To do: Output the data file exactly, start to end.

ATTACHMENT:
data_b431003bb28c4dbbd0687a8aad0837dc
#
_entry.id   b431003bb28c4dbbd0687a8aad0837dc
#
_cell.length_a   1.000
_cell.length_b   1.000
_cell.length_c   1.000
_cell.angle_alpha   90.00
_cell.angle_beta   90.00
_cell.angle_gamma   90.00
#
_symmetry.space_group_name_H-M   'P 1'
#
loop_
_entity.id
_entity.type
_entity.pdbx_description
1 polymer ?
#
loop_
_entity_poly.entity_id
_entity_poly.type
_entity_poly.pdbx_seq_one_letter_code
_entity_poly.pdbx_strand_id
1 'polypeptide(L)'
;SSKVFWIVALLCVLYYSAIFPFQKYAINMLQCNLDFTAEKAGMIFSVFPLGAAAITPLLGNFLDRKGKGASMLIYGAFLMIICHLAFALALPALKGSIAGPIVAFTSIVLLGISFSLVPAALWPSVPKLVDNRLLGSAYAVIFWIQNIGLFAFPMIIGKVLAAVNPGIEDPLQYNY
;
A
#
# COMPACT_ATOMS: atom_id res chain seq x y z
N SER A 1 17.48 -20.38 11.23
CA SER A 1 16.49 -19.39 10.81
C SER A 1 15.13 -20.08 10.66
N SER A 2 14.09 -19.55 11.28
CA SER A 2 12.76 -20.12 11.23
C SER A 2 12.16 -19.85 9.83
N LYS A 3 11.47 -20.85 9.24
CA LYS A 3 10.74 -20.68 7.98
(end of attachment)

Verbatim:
data_b431003bb28c4dbbd0687a8aad0837dc
#
_entry.id   b431003bb28c4dbbd0687a8aad0837dc
#
_cell.length_a   1.000
_cell.length_b   1.000
_cell.length_c   1.000
_cell.angle_alpha   90.00
_cell.angle_beta   90.00
_cell.angle_gamma   90.00
#
_symmetry.space_group_name_H-M   'P 1'
#
loop_
_entity.id
_entity.type
_entity.pdbx_description
1 polymer ?
#
loop_
_entity_poly.entity_id
_entity_poly.type
_entity_poly.pdbx_seq_one_letter_code
_entity_poly.pdbx_strand_id
1 'polypeptide(L)'
;SSKVFWIVALLCVLYYSAIFPFQKYAINMLQCNLDFTAEKAGMIFSVFPLGAAAITPLLGNFLDRKGKGASMLIYGAFLMIICHLAFALALPALKGSIAGPIVAFTSIVLLGISFSLVPAALWPSVPKLVDNRLLGSAYAVIFWIQNIGLFAFPMIIGKVLAAVNPGIEDPLQYNY
;
A
#
# COMPACT_ATOMS: atom_id res chain seq x y z
N SER A 1 17.48 -20.38 11.23
CA SER A 1 16.49 -19.39 10.81
C SER A 1 15.13 -20.08 10.66
N SER A 2 14.09 -19.55 11.28
CA SER A 2 12.76 -20.12 11.23
C SER A 2 12.16 -19.85 9.83
N LYS A 3 11.47 -20.85 9.24
CA LYS A 3 10.74 -20.68 7.98